Most English Canadians find aspects of Quebec’s political culture to be tribalist. Here I would like to insinuate a subversive thought. Maybe Quebec is on its way to solving problems of identity and belonging in a way that is direct and effective. Moreover I think its policies are designed to establish a state based on values rather than ethnic identification. In a curious way, Quebec may be handling its problems of declining birthrate by telling people who wish to immigrate that democratic behaviour and attitudes is part of the deal.
Quebec’s decision to impose a values test on immigrants is a sign that intends to ensure that every immigrant is on notice that democratic and peaceful behaviour is expected. Sure, people can cheat on the test. They can fake attitudes they do not have. Any such test is open to guessing the right answer and giving what the immigrant thinks the government wants to hear. But what is so bad about that?
Denmark has tests for immigrants. The United States has tests for immigrants. Moreover, as states move way from unity through ethnic uniformity to unity through shared values, there is no way to escape the question of values. The United States is a country founded on shared values, not shared ethnicity. As other societies move from kinship to common values as the basis of adhesion, they too have to start talking about a language of values, rather than assume belonging through kinship.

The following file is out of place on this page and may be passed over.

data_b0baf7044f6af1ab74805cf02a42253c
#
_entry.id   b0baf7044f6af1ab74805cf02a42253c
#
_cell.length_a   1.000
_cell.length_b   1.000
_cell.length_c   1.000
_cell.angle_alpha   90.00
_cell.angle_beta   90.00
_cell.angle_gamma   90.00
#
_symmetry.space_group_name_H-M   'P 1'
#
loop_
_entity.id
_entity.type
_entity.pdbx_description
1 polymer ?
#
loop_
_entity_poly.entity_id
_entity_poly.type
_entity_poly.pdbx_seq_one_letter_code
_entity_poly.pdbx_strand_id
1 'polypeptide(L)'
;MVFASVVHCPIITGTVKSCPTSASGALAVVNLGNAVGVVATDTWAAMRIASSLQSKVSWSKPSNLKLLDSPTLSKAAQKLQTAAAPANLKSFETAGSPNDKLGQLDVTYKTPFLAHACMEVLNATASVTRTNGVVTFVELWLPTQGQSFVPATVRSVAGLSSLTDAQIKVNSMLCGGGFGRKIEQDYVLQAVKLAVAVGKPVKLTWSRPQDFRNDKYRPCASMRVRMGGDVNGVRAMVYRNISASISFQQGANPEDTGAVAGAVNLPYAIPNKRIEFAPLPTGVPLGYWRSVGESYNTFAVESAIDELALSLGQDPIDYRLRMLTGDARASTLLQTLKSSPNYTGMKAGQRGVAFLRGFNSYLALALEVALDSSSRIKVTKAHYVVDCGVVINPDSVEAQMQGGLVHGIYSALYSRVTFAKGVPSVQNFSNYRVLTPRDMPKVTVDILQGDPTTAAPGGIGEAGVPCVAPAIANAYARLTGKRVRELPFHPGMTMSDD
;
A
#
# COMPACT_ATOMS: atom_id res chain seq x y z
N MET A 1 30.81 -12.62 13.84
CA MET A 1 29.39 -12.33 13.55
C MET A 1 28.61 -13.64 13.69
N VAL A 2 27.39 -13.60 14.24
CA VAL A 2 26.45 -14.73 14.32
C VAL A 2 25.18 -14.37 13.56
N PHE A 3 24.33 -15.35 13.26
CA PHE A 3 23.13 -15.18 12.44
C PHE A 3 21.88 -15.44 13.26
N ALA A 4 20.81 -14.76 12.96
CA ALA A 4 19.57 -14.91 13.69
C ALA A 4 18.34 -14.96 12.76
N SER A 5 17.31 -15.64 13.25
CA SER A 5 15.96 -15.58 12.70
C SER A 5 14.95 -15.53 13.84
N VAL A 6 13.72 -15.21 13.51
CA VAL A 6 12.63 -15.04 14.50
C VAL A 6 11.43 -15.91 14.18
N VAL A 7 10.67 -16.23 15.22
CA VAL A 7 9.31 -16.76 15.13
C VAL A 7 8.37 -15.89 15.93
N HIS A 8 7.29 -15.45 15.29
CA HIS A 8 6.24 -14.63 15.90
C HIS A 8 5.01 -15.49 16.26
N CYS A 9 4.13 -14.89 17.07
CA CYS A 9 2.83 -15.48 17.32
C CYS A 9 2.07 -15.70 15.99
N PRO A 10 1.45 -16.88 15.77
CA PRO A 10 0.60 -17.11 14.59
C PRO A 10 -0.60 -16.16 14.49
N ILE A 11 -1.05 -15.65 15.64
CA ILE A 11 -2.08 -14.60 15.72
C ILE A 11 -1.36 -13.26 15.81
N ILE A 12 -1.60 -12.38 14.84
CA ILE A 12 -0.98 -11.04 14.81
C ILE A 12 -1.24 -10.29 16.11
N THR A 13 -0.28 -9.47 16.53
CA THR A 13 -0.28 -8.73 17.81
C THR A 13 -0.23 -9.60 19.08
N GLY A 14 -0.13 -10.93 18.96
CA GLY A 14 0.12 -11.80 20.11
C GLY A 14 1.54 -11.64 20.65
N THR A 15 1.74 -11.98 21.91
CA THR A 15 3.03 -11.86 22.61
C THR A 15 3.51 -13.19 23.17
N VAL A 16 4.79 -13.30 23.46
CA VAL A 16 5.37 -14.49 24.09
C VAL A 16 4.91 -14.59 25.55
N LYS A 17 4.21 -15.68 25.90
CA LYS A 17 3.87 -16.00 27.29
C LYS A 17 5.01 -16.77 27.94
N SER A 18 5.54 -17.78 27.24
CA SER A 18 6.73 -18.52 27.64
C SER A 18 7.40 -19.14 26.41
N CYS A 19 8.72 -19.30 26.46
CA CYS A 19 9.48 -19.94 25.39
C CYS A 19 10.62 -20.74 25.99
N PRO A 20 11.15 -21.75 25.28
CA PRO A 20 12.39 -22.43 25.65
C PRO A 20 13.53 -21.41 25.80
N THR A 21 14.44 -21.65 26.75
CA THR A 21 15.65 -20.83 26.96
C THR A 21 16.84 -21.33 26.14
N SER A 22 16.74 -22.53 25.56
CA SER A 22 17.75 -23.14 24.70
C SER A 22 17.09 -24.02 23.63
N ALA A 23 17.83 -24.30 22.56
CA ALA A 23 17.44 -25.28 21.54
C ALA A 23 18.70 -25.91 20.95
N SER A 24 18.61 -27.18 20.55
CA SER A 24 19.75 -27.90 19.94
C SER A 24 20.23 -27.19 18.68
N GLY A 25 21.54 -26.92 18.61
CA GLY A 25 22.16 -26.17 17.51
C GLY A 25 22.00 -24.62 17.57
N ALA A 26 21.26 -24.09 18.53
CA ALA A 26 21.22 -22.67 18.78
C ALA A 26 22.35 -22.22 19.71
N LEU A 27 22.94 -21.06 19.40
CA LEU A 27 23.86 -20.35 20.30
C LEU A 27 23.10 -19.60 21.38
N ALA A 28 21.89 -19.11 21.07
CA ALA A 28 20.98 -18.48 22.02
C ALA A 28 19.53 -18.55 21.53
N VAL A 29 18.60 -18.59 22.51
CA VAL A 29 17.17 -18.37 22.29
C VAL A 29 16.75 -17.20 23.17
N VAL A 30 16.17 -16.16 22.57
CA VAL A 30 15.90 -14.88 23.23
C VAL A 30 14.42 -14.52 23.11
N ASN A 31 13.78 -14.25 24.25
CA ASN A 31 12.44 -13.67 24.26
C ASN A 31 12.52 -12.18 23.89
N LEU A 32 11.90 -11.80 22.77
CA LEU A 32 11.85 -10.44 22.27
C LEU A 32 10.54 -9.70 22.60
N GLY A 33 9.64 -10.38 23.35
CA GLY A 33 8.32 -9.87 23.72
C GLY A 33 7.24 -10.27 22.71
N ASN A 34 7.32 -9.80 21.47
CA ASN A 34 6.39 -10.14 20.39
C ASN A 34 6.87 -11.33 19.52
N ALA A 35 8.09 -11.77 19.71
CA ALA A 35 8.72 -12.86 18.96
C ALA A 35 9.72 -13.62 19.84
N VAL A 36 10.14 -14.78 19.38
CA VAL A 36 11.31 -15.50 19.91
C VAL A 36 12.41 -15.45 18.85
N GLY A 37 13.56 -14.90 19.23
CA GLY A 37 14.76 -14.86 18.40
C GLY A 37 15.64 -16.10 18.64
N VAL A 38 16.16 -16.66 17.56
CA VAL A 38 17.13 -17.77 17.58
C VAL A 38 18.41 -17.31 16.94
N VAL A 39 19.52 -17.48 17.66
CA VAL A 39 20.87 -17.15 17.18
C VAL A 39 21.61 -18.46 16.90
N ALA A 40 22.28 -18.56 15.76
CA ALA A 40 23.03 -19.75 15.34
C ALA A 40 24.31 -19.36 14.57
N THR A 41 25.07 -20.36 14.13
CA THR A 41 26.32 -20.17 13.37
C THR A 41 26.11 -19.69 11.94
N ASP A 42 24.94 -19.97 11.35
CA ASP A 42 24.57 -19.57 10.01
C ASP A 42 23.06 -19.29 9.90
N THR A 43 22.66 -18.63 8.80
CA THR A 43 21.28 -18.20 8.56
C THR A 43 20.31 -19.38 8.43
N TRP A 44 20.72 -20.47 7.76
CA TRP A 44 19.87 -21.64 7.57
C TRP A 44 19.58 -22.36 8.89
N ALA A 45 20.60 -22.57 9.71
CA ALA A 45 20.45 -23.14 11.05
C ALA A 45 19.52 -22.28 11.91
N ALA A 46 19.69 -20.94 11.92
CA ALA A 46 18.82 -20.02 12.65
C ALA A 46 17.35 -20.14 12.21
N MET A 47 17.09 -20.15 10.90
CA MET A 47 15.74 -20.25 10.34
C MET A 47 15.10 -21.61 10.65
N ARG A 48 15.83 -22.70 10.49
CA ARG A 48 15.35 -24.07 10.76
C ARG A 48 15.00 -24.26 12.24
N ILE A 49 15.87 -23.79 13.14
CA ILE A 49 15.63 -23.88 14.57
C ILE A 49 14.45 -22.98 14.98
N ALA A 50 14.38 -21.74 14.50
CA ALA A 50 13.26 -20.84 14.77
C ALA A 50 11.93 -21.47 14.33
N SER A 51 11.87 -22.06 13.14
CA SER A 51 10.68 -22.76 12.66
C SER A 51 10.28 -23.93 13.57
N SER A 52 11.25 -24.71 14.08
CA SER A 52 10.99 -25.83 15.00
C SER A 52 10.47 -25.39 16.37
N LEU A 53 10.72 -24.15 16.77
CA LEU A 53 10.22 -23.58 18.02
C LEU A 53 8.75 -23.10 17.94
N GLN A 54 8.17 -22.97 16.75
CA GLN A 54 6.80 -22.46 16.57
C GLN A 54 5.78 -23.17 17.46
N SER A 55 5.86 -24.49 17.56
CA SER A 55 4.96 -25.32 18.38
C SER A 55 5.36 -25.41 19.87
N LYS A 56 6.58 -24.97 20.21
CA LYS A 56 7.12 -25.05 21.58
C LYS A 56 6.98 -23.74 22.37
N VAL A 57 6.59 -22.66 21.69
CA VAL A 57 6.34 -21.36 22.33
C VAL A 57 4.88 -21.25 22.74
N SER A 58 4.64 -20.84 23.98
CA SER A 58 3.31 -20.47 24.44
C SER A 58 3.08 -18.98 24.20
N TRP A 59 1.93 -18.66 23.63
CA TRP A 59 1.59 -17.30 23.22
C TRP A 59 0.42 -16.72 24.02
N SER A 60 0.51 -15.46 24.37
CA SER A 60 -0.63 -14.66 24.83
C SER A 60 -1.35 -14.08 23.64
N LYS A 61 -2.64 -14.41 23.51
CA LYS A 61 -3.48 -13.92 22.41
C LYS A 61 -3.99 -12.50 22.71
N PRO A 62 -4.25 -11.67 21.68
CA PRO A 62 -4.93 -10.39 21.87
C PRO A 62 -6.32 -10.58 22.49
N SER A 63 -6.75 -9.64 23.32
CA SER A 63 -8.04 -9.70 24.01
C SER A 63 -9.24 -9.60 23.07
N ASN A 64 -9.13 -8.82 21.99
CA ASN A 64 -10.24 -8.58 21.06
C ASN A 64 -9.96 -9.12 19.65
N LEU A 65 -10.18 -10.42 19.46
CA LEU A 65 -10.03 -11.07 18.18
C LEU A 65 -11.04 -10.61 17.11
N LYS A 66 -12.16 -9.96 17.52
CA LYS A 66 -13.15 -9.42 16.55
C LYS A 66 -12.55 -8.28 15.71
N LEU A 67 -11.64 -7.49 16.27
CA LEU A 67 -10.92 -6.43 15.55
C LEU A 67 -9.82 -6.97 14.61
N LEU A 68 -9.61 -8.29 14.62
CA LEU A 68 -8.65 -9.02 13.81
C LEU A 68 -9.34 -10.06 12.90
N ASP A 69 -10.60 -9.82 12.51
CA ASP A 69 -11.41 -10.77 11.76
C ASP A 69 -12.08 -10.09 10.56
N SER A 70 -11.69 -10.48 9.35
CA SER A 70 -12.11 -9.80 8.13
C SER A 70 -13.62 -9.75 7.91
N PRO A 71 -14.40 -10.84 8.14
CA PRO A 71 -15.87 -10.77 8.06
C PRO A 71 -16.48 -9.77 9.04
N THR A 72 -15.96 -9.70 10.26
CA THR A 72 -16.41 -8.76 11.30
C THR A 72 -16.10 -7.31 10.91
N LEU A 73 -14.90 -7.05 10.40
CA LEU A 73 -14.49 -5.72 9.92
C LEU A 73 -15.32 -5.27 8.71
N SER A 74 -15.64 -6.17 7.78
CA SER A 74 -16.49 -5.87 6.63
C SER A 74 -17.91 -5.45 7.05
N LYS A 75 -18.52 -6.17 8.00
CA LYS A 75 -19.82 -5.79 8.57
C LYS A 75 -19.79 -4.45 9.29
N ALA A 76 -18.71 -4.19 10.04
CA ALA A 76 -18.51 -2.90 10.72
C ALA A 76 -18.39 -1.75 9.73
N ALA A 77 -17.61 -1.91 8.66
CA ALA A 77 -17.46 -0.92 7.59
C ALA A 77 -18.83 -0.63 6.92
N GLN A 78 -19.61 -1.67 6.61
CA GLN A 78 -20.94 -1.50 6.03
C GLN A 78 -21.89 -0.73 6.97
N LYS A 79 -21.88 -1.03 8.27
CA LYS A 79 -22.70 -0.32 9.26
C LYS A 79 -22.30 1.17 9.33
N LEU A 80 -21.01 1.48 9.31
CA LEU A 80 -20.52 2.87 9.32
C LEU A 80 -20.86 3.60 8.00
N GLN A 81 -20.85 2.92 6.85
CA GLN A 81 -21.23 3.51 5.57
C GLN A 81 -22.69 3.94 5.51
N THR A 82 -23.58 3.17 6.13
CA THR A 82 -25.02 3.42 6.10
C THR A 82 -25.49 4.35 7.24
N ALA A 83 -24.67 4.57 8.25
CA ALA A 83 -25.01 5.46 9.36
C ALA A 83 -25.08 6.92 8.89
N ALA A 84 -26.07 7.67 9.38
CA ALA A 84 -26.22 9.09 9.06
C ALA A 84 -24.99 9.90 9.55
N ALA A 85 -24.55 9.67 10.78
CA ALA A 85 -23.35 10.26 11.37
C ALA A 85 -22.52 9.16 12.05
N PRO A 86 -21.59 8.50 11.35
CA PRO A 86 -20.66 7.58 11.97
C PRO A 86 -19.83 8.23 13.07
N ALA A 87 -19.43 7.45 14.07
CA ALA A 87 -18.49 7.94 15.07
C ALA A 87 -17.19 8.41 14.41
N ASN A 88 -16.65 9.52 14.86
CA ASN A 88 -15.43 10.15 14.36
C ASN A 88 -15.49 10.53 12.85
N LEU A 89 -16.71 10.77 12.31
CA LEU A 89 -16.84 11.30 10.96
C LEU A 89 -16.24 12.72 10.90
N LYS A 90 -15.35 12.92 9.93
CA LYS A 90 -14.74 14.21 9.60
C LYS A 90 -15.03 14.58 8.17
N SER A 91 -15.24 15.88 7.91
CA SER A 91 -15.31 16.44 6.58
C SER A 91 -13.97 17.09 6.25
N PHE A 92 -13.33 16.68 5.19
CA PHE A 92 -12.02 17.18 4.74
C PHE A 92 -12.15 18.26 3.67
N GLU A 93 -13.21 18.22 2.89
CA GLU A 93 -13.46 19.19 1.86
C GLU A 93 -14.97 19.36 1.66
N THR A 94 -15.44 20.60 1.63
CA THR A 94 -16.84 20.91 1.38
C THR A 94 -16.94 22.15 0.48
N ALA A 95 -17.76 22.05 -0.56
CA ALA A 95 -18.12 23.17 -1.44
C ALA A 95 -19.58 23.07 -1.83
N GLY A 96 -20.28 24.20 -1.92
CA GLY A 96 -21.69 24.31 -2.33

And then the old Quebec rears its ugly head. “Bonjour- hi”, which is the practical response to serving the customer in his language, is condemned by politicians. Quebec is open and tolerant, as long as the issue is not about the use of English. The shared values are expected to include a measure of adhesion to the French language. This is the source of English Canada’s eternal disagreement with Quebec, because it does not respect Quebec’s pretensions to control the language of public discourse. Quebec has won every legal battle in its drive to suppress the use of English and, by inevitable consequence, the number of people living in Quebec who identify as English-speaking Quebecers. While Quebec is right to insist on a values test, the language conflict colours English Canada’s interpretation of what Quebec does.